FREE SHIPPING

on all orders of $59 or more

$4 OFF your purchase of $60 or more!
Use coupon code SATURDAY in checkout.

Failing Law Schools

, by
Failing Law Schools by Tamanaha, Brian Z., 9780226923611
Note: Supplemental materials are not guaranteed with Rental or Used book purchases.
  • ISBN: 9780226923611 | 0226923614
  • Cover: Hardcover
  • Copyright: 6/22/2012
  • Rent Book

    (Recommended)

    $7.73
     
    Term
    Due
    Price
  • Buy Used Book

    In Stock Usually Ships in 24 Hours.

    $2.58
  • Buy New Book

    Usually Ships in 7-10 Business Days

    $23.27
  • eBook

    Available Instantly

    Online: 365 Days

    Downloadable: Lifetime Access

    $30.00
On the surface, law schools today are thriving. Enrollments are on the rise, and their resources are often the envy of every other university department. Law professors are among the highest paid and are sought after as public intellectuals, advisors, and government officials. Yet behind the flourishing facade, law schools are failing abjectly. Recent front-page stories have detailed widespread dubious practices, including false reporting of test scores, misleading placement reports, and the fundamental failure to prepare students to enter the profession. Addressing all these problems and more in a ringing critique is renowned legal scholar Brian Z. Tamanaha. Piece by piece, Tamanaha lays out the how and why of the crisis and the likely consequences if the current trend continues. The out-of-pocket cost of obtaining a law degree at many schools now approaches $200,000. The average law school graduate's debt is around $100,000the highest it has ever beenwhile the legal job market is the worst in decades, with the scarce jobs offering starting salaries well below what is needed to handle such a debt load. At the heart of the problem, Tamanaha argues, are the economic demands and competitive pressures on law schoolsdriven by rankings like those of the U.S. News and World Report. When paired with a lack of regulatory oversight, the work environment of professors, the limited information available to prospective students, and loan-based tuition financing, the result is a system that is fundamentally unsustainable. Growing concern with the crisis in legal education has led to high-profile coverage at the Wall Street Journaland the New York Times,and most expect it soon will also be the topic of contentious congressional debate. Bringing to the table his years of experience from within the legal academy, Tamanaha has provided the perfect resource for assessing what's wrong with law schools and figuring out how to remedy the situation.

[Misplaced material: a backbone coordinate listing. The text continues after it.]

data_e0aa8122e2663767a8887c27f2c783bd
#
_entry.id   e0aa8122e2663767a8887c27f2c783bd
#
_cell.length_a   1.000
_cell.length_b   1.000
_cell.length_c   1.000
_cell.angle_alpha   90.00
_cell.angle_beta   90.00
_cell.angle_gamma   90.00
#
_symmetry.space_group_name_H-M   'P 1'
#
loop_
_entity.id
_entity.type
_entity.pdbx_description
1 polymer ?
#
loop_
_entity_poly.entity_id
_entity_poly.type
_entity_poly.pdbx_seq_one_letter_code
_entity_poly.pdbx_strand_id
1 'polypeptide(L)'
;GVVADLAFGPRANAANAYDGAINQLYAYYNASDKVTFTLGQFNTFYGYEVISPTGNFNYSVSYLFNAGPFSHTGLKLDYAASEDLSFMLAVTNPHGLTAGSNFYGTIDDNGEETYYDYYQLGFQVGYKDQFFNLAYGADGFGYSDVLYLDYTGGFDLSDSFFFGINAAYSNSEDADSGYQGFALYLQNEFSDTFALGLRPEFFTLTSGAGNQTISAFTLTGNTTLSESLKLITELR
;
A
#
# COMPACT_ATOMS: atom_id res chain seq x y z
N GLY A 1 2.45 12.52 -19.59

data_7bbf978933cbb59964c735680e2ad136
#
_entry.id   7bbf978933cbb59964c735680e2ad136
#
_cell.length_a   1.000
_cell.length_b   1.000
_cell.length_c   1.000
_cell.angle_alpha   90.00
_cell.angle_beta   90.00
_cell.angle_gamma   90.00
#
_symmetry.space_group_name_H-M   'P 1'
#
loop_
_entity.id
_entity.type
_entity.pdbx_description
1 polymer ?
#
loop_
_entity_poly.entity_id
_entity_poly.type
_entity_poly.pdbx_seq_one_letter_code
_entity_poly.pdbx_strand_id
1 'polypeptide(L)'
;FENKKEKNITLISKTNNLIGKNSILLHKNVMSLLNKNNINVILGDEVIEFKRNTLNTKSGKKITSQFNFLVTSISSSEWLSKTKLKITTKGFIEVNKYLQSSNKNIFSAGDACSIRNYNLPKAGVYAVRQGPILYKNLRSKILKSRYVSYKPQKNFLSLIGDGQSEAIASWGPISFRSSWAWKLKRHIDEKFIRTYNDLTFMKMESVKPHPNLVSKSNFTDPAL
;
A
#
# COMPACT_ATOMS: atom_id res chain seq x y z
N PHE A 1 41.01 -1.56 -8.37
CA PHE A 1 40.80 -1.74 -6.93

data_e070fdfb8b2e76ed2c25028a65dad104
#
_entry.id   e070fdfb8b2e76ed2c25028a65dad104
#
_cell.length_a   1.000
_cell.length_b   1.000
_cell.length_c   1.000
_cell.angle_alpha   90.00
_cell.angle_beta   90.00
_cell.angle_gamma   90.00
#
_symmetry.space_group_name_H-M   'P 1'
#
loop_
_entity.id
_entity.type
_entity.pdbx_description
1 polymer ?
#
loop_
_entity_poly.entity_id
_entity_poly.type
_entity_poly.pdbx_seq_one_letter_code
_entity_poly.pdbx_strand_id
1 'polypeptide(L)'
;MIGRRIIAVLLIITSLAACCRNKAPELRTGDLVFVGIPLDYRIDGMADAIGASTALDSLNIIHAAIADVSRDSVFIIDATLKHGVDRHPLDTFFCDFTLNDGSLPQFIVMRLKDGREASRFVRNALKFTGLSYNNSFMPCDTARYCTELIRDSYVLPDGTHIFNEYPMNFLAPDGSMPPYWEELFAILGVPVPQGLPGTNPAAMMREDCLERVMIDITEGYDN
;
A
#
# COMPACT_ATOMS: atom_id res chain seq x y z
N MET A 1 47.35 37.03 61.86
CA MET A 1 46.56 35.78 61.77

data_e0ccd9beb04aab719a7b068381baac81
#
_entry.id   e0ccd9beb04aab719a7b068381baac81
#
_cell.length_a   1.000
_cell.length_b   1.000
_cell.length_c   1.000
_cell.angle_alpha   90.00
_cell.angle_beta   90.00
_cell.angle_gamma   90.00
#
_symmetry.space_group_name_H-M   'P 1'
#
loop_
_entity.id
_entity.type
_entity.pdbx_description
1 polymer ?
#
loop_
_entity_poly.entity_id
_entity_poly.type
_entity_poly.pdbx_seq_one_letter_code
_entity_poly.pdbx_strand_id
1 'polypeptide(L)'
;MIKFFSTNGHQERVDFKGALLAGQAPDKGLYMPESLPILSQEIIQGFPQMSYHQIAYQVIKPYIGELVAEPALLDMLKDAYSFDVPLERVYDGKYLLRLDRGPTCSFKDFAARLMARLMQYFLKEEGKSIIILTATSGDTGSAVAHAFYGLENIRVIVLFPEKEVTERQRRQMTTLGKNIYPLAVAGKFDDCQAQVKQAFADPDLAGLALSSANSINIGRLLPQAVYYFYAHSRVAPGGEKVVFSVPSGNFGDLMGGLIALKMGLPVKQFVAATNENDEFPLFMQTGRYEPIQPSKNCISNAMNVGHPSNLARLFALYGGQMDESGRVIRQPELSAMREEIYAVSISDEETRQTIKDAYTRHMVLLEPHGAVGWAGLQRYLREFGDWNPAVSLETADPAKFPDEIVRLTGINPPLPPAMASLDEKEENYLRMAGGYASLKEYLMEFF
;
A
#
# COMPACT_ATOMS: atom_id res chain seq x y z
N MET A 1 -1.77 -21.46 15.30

You might also enjoy...



Please wait while the item is added to your bag...